I read a couple more Yellowstone books last month. Not because I’m having new thoughts of returning (if that ever happens, it will be at least two years from now after I’ve started collecting Social Security and stopped working any regular jobs), but because they’d reached the top of my to-be-read interlibrary loan books list.
Yellowstone Ranger is by Jerry Mernin, who worked 32 years in Yellowstone, retired long before I got there and died while I was working there. The book of his writing was put together after his death. He grew up in Yosemite where his father was a ranger, and first worked there as well as at Bryce and Grand Canyon before staying at Yellowstone until he was forced to retire due to age. He then became a backcountry volunteer until he was physically unable to continue.
As you’d expect from the time period involved, the book is filled with old school attitudes, suggesting a carload of hippies get haircuts and shave so they’re less likely to be considered suspects, sexist not as vulgarly as Trump but in a more chivalrous manner. In keeping with policies of the time, he shot and killed a lot of bears, though often wishing he hadn’t needed to do it. With my fear of heights and falling, his descriptions of rappelling into the canyon to retrieve bodies had my stomach flipping.
One of the most interesting parts of the book to me was his speculation about the identity of the bear which killed a Swiss camper in 1984 and was never captured or identified. He suggests that a bear captured and killed several weeks later at Fishing Bridge campground was the same bear, although this differs from the NPS conclusions about the age and size of the bear in their report about the camper’s death.
The second book was Taken by Bear in Yellowstone by Kathleen Snow, which gathers information on bear attacks in and around Yellowstone. As you might expect from the title, this is a fairly sensationalistic book. A very large percentage of the text comes directly from NPS and other agencies’ reports as well as newspaper articles and trail guides, with detailed descriptions of the attacks and the bodily damages caused by the bears. And what comes across is how completely unpredictable bears are. Playing dead and not resisting often seems to help lessen the attack–except when it doesn’t and the bear wants to eat you, or is pulling you sleeping from a tent.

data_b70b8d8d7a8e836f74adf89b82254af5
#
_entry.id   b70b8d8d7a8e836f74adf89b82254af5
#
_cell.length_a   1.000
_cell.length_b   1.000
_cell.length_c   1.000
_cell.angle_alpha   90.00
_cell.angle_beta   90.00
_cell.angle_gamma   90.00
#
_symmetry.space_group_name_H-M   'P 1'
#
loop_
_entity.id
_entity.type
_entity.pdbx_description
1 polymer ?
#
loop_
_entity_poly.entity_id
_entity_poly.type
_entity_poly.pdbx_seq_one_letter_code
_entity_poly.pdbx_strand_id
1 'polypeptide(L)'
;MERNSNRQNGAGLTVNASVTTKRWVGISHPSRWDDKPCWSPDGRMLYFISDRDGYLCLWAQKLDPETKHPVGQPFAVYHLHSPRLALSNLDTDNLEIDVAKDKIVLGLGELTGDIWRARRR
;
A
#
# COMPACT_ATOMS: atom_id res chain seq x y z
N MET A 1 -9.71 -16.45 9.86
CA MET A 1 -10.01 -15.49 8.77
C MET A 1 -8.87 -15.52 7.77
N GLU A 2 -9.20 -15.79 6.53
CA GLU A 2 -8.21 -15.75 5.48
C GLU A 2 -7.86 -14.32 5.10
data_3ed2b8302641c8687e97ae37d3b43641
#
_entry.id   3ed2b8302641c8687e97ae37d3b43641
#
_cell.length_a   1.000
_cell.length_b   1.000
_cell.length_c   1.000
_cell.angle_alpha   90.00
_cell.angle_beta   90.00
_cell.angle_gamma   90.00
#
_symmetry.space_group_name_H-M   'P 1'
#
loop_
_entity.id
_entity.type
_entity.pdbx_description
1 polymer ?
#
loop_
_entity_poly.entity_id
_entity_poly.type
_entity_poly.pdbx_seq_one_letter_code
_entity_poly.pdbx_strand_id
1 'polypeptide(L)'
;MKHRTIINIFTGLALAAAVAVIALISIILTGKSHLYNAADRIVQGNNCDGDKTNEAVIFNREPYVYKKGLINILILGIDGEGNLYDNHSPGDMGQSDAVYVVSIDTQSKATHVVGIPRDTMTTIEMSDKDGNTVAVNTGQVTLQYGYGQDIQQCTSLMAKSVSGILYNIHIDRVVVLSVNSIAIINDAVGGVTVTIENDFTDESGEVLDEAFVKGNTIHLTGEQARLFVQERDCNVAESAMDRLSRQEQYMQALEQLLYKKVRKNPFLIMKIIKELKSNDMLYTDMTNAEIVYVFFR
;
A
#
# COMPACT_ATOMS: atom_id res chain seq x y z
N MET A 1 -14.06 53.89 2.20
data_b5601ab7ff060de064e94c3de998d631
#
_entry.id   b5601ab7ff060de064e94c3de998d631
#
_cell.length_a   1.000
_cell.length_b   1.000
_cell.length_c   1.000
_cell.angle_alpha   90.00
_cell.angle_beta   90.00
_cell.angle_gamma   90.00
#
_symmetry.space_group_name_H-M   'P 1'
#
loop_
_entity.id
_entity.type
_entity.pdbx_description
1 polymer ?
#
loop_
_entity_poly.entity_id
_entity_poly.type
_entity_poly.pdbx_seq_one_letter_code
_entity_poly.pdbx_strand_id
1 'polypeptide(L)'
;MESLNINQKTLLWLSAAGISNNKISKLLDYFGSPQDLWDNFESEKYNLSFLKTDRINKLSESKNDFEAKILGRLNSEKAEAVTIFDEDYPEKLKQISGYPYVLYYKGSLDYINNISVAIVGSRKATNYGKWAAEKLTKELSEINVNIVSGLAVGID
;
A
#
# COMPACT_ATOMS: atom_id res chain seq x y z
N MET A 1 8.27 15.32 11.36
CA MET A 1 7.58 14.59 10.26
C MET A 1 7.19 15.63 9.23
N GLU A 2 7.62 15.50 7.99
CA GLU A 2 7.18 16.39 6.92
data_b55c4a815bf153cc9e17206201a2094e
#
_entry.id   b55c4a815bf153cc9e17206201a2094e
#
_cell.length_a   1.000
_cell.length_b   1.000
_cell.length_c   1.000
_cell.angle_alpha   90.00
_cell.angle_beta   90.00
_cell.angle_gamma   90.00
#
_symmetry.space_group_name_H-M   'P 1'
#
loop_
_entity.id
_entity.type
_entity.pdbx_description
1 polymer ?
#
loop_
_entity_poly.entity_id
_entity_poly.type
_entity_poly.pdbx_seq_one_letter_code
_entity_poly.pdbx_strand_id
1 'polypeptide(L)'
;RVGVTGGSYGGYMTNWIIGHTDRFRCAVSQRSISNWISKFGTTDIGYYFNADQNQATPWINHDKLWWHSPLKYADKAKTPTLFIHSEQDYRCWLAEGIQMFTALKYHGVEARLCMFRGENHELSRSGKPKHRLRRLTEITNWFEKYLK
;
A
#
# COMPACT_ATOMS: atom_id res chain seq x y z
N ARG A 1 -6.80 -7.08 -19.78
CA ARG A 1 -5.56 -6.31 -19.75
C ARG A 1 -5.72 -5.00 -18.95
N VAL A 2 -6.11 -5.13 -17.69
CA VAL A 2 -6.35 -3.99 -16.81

The book seems like a school paper—I don’t think I’ve ever read a book which had less text actually written by the author. Which may not be a bad thing considering a bizarre paragraph in which she tried to excuse photographers who are killed after getting too close to bears by comparing them to hunters. Except that the hunters either accidentally get too close to bears or are deliberately trying to kill them, while the photographers are simply acting irresponsibly. I don’t excuse either group, but they’re not comparable.
Still, it was useful to have all the bear incidents in one book, and as someone familiar with Yellowstone, it was interesting to plot out all the locations against my memories and experiences. One of those attacks involved someone I knew when I lived in the park. But other than the completeness for this particular location, a much better book on the topic of bear attacks which includes several of the Yellowstone incidents is Mark of the Grizzly by Scott McMillion.